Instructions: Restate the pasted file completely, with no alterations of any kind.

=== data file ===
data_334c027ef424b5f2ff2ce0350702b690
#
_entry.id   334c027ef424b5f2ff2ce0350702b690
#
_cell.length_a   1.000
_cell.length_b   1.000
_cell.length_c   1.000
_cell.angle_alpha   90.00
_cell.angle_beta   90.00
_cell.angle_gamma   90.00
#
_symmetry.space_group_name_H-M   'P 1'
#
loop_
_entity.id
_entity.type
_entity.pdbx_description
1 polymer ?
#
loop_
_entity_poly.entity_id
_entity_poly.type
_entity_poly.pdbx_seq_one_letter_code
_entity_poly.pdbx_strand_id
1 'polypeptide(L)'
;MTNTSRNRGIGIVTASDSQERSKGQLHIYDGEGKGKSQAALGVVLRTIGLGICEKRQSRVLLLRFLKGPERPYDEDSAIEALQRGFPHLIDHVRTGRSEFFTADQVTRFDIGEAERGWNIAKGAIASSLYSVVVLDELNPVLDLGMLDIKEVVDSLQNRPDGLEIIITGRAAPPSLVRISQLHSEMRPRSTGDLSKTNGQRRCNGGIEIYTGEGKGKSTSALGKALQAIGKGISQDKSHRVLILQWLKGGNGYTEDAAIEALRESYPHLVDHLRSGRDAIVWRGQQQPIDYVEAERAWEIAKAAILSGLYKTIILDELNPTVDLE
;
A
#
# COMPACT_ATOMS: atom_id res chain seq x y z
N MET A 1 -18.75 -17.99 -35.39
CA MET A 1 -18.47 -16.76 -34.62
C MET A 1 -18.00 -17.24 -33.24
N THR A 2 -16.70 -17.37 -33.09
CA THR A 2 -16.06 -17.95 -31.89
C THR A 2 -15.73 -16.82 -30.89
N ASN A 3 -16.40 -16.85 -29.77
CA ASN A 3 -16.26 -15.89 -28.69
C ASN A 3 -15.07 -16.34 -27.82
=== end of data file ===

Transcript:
data_334c027ef424b5f2ff2ce0350702b690
#
_entry.id   334c027ef424b5f2ff2ce0350702b690
#
_cell.length_a   1.000
_cell.length_b   1.000
_cell.length_c   1.000
_cell.angle_alpha   90.00
_cell.angle_beta   90.00
_cell.angle_gamma   90.00
#
_symmetry.space_group_name_H-M   'P 1'
#
loop_
_entity.id
_entity.type
_entity.pdbx_description
1 polymer ?
#
loop_
_entity_poly.entity_id
_entity_poly.type
_entity_poly.pdbx_seq_one_letter_code
_entity_poly.pdbx_strand_id
1 'polypeptide(L)'
;MTNTSRNRGIGIVTASDSQERSKGQLHIYDGEGKGKSQAALGVVLRTIGLGICEKRQSRVLLLRFLKGPERPYDEDSAIEALQRGFPHLIDHVRTGRSEFFTADQVTRFDIGEAERGWNIAKGAIASSLYSVVVLDELNPVLDLGMLDIKEVVDSLQNRPDGLEIIITGRAAPPSLVRISQLHSEMRPRSTGDLSKTNGQRRCNGGIEIYTGEGKGKSTSALGKALQAIGKGISQDKSHRVLILQWLKGGNGYTEDAAIEALRESYPHLVDHLRSGRDAIVWRGQQQPIDYVEAERAWEIAKAAILSGLYKTIILDELNPTVDLE
;
A
#
# COMPACT_ATOMS: atom_id res chain seq x y z
N MET A 1 -18.75 -17.99 -35.39
CA MET A 1 -18.47 -16.76 -34.62
C MET A 1 -18.00 -17.24 -33.24
N THR A 2 -16.70 -17.37 -33.09
CA THR A 2 -16.06 -17.95 -31.89
C THR A 2 -15.73 -16.82 -30.89
N ASN A 3 -16.40 -16.85 -29.77
CA ASN A 3 -16.26 -15.89 -28.69
C ASN A 3 -15.07 -16.34 -27.82